Several prominent UK internet banks have been criticised for leaving customers to clear their name, or pick up the bill, if they fall victim to online credit card and bank fraud.
Egg, Bank of Scotland and Halifax internet banking are accused by the report of placing the responsibility on the customer to prove that they have been the victim of fraud, rather than the common practice of automatically refunding the money once it exceeds a set limit, usually £50.
The report - Electronic Commerce: Who Carries The Risk of Fraud? - was commissioned by the campaign group Foundation for Information Policy Research, which said the liability rules, which are different to rules for off-line cards, were "decidedly unreasonable". All three named banks contested the report's findings.
On the high street, retailers carry the risk of fraud, as they must swallow unpaid bills run up by stolen credit cards, and then ask the banks to refund their losses. However, the named banks are believed to have introduced these stricter policies because of a concern that fraud is more likely online than offline.
Nicholas Bohm, co-author of the report, said this belief is misguided and would damage ecommerce and the public's confidence in it if the internet's advent "is used as an excuse to transfer to consumers the risks that should be carried by those who implement new electronic systems". Bohm is a member of the Law Society's working group on ecommerce.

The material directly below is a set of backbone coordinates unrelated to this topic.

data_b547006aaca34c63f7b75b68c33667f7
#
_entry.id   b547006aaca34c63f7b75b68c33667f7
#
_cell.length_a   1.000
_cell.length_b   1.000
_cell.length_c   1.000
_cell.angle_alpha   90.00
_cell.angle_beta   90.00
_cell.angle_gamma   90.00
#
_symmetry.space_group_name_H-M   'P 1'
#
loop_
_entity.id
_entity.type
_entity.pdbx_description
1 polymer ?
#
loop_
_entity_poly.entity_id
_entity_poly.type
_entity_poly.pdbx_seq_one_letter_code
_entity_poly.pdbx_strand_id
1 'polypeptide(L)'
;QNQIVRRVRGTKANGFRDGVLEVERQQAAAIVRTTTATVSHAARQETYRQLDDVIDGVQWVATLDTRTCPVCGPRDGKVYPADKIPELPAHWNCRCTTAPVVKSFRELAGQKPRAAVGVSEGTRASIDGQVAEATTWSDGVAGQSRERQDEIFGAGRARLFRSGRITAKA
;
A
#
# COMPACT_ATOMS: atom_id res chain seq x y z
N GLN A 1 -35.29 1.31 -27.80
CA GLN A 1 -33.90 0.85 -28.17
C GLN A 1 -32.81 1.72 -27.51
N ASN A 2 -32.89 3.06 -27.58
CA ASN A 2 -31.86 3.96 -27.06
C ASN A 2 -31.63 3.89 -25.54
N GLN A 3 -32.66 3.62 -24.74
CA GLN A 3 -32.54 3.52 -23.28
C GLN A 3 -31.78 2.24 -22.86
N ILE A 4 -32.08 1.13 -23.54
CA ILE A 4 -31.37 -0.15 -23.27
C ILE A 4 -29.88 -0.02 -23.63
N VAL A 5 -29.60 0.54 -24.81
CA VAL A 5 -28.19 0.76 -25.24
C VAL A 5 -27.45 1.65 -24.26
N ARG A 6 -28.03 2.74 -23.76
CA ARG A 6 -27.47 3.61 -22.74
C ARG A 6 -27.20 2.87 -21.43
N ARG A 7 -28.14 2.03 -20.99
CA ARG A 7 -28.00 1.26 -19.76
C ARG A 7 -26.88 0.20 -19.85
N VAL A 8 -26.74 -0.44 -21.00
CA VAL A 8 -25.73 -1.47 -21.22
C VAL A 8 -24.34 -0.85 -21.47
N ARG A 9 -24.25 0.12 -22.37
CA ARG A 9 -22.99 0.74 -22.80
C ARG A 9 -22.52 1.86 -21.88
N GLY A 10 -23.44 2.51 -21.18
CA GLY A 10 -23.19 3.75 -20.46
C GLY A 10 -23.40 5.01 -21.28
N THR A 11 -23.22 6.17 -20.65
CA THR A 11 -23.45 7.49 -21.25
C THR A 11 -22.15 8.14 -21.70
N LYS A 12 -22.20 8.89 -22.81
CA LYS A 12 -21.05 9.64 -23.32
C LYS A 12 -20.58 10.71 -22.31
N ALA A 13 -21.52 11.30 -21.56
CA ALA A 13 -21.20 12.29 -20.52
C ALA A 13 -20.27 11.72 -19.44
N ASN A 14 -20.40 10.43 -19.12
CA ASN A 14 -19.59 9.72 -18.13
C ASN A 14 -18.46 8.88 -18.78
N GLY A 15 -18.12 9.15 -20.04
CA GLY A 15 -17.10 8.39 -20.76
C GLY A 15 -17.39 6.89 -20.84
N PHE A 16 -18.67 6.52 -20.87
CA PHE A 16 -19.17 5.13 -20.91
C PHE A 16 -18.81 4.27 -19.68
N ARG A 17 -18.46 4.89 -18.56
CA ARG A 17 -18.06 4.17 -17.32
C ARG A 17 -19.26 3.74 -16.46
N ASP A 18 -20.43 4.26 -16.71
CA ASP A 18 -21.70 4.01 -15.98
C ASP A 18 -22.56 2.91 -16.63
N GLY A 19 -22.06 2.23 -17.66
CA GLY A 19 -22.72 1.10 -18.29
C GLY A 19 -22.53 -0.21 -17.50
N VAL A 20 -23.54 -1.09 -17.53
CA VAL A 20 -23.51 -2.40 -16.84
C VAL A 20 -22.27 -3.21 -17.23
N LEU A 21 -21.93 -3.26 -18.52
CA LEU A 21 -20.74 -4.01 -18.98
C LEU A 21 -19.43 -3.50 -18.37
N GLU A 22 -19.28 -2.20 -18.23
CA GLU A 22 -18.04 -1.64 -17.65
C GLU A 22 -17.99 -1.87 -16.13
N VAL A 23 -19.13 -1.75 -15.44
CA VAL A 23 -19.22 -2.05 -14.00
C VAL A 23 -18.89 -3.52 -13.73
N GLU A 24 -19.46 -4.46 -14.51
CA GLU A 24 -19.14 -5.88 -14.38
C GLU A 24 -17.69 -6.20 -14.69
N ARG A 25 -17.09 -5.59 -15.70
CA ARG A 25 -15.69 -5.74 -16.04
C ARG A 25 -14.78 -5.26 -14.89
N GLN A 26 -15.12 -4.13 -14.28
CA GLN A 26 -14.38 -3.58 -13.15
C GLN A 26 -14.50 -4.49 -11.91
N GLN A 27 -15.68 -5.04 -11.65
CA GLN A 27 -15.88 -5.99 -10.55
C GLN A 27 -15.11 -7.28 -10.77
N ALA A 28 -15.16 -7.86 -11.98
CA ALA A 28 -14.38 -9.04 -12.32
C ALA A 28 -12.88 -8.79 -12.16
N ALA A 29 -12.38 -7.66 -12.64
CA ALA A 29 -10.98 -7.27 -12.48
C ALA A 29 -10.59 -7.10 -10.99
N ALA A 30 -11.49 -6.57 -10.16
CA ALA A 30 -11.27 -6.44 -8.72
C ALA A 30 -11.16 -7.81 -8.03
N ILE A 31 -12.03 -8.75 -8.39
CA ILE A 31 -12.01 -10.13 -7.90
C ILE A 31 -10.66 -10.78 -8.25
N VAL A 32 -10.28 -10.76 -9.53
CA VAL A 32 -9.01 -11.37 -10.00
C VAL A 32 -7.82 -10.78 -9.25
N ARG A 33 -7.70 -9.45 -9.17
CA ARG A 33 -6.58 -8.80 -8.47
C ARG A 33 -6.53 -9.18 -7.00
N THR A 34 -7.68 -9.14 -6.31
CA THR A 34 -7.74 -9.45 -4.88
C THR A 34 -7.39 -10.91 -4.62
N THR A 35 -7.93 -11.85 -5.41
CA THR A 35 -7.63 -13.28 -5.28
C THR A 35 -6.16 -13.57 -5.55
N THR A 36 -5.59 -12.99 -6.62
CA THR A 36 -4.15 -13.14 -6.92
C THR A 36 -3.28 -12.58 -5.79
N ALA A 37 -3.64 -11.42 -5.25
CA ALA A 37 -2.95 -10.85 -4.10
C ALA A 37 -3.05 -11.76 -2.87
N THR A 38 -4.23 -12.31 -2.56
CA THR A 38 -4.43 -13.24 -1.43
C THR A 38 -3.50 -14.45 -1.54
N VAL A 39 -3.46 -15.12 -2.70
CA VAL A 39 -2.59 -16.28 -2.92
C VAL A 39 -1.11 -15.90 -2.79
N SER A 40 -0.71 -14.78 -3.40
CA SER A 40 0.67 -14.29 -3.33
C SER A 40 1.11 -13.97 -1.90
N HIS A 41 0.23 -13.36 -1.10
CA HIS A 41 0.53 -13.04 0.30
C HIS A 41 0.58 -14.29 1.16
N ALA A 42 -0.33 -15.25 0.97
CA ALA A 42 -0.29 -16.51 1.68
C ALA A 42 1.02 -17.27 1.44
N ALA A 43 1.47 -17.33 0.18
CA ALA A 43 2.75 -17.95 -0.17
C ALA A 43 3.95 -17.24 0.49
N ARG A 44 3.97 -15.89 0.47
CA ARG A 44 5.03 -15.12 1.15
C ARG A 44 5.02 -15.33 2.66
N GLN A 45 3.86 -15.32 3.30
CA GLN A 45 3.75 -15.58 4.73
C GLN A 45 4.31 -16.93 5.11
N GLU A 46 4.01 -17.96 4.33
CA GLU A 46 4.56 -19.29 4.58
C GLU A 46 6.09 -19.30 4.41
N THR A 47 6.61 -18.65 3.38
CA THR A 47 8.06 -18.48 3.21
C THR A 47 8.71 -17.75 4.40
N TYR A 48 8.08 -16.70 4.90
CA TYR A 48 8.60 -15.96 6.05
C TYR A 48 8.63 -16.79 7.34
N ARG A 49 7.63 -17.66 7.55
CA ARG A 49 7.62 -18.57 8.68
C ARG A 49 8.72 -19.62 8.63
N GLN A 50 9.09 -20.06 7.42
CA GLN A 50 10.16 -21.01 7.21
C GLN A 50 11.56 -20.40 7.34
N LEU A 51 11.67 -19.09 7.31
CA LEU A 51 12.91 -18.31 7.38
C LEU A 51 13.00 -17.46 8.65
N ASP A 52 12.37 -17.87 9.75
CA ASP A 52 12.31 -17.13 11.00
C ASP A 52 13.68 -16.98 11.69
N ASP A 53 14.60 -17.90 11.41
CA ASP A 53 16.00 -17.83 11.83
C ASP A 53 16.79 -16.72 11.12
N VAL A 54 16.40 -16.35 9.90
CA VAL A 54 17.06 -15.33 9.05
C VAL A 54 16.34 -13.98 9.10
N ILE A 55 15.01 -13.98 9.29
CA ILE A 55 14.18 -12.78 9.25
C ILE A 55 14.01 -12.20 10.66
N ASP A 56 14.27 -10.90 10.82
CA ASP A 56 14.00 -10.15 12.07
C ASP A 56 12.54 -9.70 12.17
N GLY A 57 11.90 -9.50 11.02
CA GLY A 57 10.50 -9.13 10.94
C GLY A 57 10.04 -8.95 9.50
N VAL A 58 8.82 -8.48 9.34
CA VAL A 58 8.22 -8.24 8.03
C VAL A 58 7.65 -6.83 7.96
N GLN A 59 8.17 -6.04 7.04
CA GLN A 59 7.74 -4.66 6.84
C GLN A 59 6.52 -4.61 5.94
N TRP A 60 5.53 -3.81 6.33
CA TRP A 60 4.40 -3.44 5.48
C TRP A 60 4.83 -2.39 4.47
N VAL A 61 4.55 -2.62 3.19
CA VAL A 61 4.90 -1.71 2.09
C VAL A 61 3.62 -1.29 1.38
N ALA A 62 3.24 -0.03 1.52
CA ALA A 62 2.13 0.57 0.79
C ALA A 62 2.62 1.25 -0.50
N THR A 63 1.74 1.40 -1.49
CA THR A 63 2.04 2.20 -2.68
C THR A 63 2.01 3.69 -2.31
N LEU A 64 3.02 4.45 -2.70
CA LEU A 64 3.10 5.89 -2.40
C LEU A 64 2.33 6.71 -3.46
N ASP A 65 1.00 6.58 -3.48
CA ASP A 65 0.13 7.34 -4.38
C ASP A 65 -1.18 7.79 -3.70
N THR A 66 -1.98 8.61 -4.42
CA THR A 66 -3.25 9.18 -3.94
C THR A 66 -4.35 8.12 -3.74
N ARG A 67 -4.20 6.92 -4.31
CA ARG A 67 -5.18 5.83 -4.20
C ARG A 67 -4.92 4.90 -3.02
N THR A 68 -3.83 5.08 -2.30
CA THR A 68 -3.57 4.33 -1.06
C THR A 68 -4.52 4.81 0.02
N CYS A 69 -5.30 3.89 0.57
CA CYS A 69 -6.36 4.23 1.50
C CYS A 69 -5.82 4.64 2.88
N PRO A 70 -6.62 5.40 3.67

However, the report said that banks such as Egg now place the burden on the customer. A study of the recently floated online bank's terms and conditions reveals the following clause: "Until you tell us, you will be responsible for any instruction in writing or by telephone or internet which we receive and act on, even if it was not given by you."
Egg said its word is final. "Our records of your internet instructions will be conclusive unless there is a clear mistake," the terms and conditions state.
However, an Egg spokesman said the bank will refund customers any losses incurred due to online fraud as long as they have not been grossly negligent with passwords or it can prove the customer engaged in, or knew about, the fraud.
A Halifax spokesman said the firm is still reading through the report but does not understand why the company has been singled out as its terms and conditions give customers zero liability as long as they haven't been negligent or engaged in fraud.
The Bank of Scotland said there were no differences in terms of whether a credit card purchase was made, be it over the internet or over the counter, and that the £50 liability applied to all transactions made with its credit card. Its internet service, the bank said, is restricted to allowing account holders to move funds from one account to another in their name only, so "fraud wasn't possible".
Not all internet banks have changed the rules on credit card fraud to suit themselves. Others, such as Marbles and First Direct, give their customers complete protection with a zero liability rating while the Woolwich keeps the same £50 limit in place for online transaction as exists for offline transactions.
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